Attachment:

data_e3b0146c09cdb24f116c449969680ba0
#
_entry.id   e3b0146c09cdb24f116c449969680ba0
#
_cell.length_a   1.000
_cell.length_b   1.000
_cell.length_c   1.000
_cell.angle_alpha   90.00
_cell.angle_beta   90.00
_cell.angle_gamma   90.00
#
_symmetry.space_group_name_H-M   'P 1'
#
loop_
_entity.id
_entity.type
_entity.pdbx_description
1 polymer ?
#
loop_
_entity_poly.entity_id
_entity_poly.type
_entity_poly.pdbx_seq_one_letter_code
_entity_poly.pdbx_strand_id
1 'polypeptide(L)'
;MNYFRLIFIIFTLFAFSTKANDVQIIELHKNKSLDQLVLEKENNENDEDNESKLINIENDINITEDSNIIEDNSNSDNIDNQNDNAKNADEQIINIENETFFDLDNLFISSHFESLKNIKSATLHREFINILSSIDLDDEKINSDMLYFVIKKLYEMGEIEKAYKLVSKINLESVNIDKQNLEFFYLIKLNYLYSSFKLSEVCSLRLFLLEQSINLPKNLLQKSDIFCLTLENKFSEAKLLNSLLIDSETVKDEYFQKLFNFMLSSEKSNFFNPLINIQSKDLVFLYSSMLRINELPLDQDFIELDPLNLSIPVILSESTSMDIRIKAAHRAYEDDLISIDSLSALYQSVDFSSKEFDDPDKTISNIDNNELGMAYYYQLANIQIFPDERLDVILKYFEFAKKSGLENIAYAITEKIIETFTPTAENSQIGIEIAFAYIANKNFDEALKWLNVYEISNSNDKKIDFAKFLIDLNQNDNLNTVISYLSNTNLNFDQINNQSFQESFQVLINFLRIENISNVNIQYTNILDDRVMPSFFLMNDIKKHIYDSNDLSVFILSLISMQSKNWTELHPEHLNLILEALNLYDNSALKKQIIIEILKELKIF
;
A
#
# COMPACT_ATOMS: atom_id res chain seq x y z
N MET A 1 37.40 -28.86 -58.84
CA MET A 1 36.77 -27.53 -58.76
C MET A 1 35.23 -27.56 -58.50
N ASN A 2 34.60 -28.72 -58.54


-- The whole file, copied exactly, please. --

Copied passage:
data_e3b0146c09cdb24f116c449969680ba0
#
_entry.id   e3b0146c09cdb24f116c449969680ba0
#
_cell.length_a   1.000
_cell.length_b   1.000
_cell.length_c   1.000
_cell.angle_alpha   90.00
_cell.angle_beta   90.00
_cell.angle_gamma   90.00
#
_symmetry.space_group_name_H-M   'P 1'
#
loop_
_entity.id
_entity.type
_entity.pdbx_description
1 polymer ?
#
loop_
_entity_poly.entity_id
_entity_poly.type
_entity_poly.pdbx_seq_one_letter_code
_entity_poly.pdbx_strand_id
1 'polypeptide(L)'
;MNYFRLIFIIFTLFAFSTKANDVQIIELHKNKSLDQLVLEKENNENDEDNESKLINIENDINITEDSNIIEDNSNSDNIDNQNDNAKNADEQIINIENETFFDLDNLFISSHFESLKNIKSATLHREFINILSSIDLDDEKINSDMLYFVIKKLYEMGEIEKAYKLVSKINLESVNIDKQNLEFFYLIKLNYLYSSFKLSEVCSLRLFLLEQSINLPKNLLQKSDIFCLTLENKFSEAKLLNSLLIDSETVKDEYFQKLFNFMLSSEKSNFFNPLINIQSKDLVFLYSSMLRINELPLDQDFIELDPLNLSIPVILSESTSMDIRIKAAHRAYEDDLISIDSLSALYQSVDFSSKEFDDPDKTISNIDNNELGMAYYYQLANIQIFPDERLDVILKYFEFAKKSGLENIAYAITEKIIETFTPTAENSQIGIEIAFAYIANKNFDEALKWLNVYEISNSNDKKIDFAKFLIDLNQNDNLNTVISYLSNTNLNFDQINNQSFQESFQVLINFLRIENISNVNIQYTNILDDRVMPSFFLMNDIKKHIYDSNDLSVFILSLISMQSKNWTELHPEHLNLILEALNLYDNSALKKQIIIEILKELKIF
;
A
#
# COMPACT_ATOMS: atom_id res chain seq x y z
N MET A 1 37.40 -28.86 -58.84
CA MET A 1 36.77 -27.53 -58.76
C MET A 1 35.23 -27.56 -58.50
N ASN A 2 34.60 -28.72 -58.54